The beloved 12-year-old pooch was a huge hit at the palace, and used to devotedly follow her from room to room.
The Queen is said to have a sweet bond with Whisper, after she adopted him when his previous owner died.
She took him under her wing in 2016, following the death of former Sandringham gamekeeper Bill Fenwick.
Bill’s late wife Nancy often looked after royal pets when the Queen was away on tours, and was given the nickname “keeper of the Queen’s corgis”.
Taking on the couple’s pooch was seen as a fitting tribute to the caring couple.
The much-loved corgi is said to have fallen ill a few weeks ago, but was well enough to make the trip to Windsor from the Queen’s summer retreat in Balmoral.
Vets were called last week as Whisper’s condition worsened, and he passed away around six days ago in Windsor Castle.
The Queen still has two furry friends left, Candy and Vulcan, who are dorgis, dachshund and corgi crosses.
A source revealed to the Mail: “Whisper was a friendly chap and followed her everywhere,’ says a source.
“The Queen has quickly become very attached to the dog.”
The death of Whisper makes the end of an era for the Queen, who has cared for corgis since she received
her first one, called Susan, for her 18th birthday in 1944.
The Queen fell in love with the breed, and all her subsequent corgis can trace their lineage to Susan.
Although she became an expert in the breed over the years, she made the decision to stop breeding them five years ago.
Her Majesty is said to have feared tripping over them, and also worried about who would care for them if she was no longer able to herself.
Whisper was an exception to this decision, as he was older and she had known him since he was a puppy.
An aide told the Mail: “The Fenwicks looked after their corgis like the Queen did so she knew there would be no problem if Whisper came to the Palace.
“When the dog was born it was named Wispa after the chocolate bar. The Queen thought it was a bit obscure and preferred the proper spelling.”
Bounding, snapping, leaping and constantly vying for attention, at one time the Queen had 13 corgis to take for walkies, leading Princess Diana to dub them “the moving carpet”.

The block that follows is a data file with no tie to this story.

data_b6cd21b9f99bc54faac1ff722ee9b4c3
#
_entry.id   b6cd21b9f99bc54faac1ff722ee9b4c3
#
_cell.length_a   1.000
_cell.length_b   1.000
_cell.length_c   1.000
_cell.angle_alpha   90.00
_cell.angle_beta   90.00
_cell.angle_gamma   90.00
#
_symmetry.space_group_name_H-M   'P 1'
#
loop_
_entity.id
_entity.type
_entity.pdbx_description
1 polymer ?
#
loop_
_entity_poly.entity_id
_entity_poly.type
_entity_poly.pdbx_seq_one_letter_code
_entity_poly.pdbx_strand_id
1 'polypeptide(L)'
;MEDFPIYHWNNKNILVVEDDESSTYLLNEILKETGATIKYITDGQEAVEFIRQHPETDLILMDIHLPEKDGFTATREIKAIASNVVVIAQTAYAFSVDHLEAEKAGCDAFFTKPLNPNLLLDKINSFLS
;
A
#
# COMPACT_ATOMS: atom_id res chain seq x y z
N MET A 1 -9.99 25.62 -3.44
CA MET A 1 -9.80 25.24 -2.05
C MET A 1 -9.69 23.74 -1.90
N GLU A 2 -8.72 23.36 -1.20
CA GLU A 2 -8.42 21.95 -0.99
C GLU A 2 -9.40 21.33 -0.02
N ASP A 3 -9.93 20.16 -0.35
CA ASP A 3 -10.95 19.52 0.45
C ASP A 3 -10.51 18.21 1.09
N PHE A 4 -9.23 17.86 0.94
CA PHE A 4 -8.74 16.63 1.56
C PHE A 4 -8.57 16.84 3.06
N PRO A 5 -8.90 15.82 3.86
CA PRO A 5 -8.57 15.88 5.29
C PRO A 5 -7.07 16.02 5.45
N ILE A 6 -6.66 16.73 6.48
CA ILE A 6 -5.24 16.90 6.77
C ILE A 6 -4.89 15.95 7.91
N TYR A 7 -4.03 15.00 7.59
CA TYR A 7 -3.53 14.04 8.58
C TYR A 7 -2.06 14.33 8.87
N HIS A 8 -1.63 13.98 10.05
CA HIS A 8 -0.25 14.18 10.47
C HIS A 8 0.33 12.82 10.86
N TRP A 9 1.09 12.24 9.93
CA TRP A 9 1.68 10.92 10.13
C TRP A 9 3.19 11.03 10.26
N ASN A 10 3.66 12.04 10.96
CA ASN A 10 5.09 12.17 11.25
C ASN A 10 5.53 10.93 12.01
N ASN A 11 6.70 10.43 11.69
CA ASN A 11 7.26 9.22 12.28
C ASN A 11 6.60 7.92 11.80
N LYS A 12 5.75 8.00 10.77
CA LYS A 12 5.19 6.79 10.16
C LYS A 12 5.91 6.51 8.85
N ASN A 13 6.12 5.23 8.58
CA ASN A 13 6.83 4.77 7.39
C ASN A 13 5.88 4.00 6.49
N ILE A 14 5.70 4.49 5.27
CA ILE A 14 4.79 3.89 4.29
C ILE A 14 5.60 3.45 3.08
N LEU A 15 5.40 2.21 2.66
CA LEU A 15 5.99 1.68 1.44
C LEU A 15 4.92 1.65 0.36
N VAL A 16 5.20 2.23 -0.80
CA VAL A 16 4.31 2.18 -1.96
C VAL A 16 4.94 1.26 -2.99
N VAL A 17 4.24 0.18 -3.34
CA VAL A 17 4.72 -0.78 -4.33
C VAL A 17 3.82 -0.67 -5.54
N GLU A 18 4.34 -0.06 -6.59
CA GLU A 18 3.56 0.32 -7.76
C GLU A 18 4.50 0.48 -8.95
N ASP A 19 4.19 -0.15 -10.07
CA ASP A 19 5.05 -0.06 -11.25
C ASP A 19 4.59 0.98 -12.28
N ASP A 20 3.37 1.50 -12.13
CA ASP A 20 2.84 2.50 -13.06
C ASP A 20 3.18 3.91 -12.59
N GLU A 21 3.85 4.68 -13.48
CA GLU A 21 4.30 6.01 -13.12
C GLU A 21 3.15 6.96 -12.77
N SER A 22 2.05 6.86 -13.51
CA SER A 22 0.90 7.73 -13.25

Living a pampered lifestyle where they ate fresh rabbit from silver bowls and were rarely told off, the disobedient hounds bit courtiers, policemen, guardsmen and even the Queen herself.
She was introduced to the joys of the Welsh breed at the age of seven by her father, King George VI, who had one called Dookie.
The King had opted for the Pembroke corgi, which is more boisterous than the Cardigan, and has a tendency to bark at everything.
Early photos of the future queen show her beaming with a corgi at a window and playing the piano while one rests peacefully by her feet.
Royal expert Ingrid Seward told The Sun: “They were a real rarity when Elizabeth got one.”
Since then more than 30 of Susan’s line have lapped up the kind of treatment normally reserved for a head of state.
They had their own room at Buckingham Palace, where they slept in wicker beds with the sheets changed daily.
Dinner was at 5pm prompt but there was no canned food in sight. Instead, the diet of liver, chicken, rice and freshly caught rabbit, often from the royal estates, was prepared by chefs.
They scoffed out of sterling silver bowls or fine porcelain, illnesses were often dealt with by homeopathic treatments — and blotting paper was kept in each room to deal with any dog not completely house trained.
The Queen was so devoted to Susan she even went on honeymoon with her and Prince Philip in 1947, first to Broadlands, Hants, then on to Birkhall, Aberdeen. The dog was covered by a blanket in an open carriage as crowds waved.
Since then the corgis were driven around by chauffeurs and usually carried down aircraft steps by flunkies.
So concerned was the Queen for her dogs’ welfare she carried a magnet during dress fittings in order to pick up any pins which might stick into their paws.
But all this pampering had unfortunate consequences for anyone who got on the wrong side of the corgis.
Originally bred to herd cattle, they have a tendency to nip, as many royal staff will testify.
Susan’s victims included a royal clock winder, a Grenadier Guard and a palace sentry, while one of the Queen Mum’s corgis tore a policeman’s trousers.
When Susan died in 1959, the monarch drew a sketch for the dog’s gravestone at Sandringham.
It was inscribed with the words: “The faithful companion of the Queen.”
A royal dog cemetery, their own palace quarters and freedom to cock their legs ANYWHERE… the pampered life of the Queen’s Corgis.
In April, The Queen was left heartbroken after making the difficult decision to put down her last corgi, Willow, who is said to have had a cancer-related illness.
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